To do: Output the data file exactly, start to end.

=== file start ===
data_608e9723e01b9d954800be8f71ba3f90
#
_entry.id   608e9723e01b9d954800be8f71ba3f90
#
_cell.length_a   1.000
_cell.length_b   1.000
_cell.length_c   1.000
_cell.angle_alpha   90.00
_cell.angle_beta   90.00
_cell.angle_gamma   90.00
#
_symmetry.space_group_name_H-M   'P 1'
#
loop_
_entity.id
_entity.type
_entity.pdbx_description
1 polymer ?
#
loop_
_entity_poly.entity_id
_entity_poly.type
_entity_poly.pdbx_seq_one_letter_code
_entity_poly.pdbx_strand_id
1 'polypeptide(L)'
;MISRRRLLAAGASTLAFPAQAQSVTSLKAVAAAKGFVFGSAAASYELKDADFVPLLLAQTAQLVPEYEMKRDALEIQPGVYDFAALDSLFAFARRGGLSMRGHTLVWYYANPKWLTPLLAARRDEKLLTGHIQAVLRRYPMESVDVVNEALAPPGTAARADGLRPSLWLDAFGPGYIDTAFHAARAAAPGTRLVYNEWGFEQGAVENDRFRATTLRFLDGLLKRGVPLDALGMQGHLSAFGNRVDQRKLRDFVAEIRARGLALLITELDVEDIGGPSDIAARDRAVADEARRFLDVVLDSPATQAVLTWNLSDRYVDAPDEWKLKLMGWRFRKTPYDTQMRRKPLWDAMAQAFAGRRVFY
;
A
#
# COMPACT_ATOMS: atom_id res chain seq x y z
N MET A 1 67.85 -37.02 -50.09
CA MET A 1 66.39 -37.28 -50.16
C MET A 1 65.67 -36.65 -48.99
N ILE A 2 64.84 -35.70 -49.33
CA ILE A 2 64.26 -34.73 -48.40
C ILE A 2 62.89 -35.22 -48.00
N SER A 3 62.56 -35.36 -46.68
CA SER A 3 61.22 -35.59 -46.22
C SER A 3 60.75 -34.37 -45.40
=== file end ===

data_608e9723e01b9d954800be8f71ba3f90
#
_entry.id   608e9723e01b9d954800be8f71ba3f90
#
_cell.length_a   1.000
_cell.length_b   1.000
_cell.length_c   1.000
_cell.angle_alpha   90.00
_cell.angle_beta   90.00
_cell.angle_gamma   90.00
#
_symmetry.space_group_name_H-M   'P 1'
#
loop_
_entity.id
_entity.type
_entity.pdbx_description
1 polymer ?
#
loop_
_entity_poly.entity_id
_entity_poly.type
_entity_poly.pdbx_seq_one_letter_code
_entity_poly.pdbx_strand_id
1 'polypeptide(L)'
;MISRRRLLAAGASTLAFPAQAQSVTSLKAVAAAKGFVFGSAAASYELKDADFVPLLLAQTAQLVPEYEMKRDALEIQPGVYDFAALDSLFAFARRGGLSMRGHTLVWYYANPKWLTPLLAARRDEKLLTGHIQAVLRRYPMESVDVVNEALAPPGTAARADGLRPSLWLDAFGPGYIDTAFHAARAAAPGTRLVYNEWGFEQGAVENDRFRATTLRFLDGLLKRGVPLDALGMQGHLSAFGNRVDQRKLRDFVAEIRARGLALLITELDVEDIGGPSDIAARDRAVADEARRFLDVVLDSPATQAVLTWNLSDRYVDAPDEWKLKLMGWRFRKTPYDTQMRRKPLWDAMAQAFAGRRVFY
;
A
#
# COMPACT_ATOMS: atom_id res chain seq x y z
N MET A 1 67.85 -37.02 -50.09
CA MET A 1 66.39 -37.28 -50.16
C MET A 1 65.67 -36.65 -48.99
N ILE A 2 64.84 -35.70 -49.33
CA ILE A 2 64.26 -34.73 -48.40
C ILE A 2 62.89 -35.22 -48.00
N SER A 3 62.56 -35.36 -46.68
CA SER A 3 61.22 -35.59 -46.22
C SER A 3 60.75 -34.37 -45.40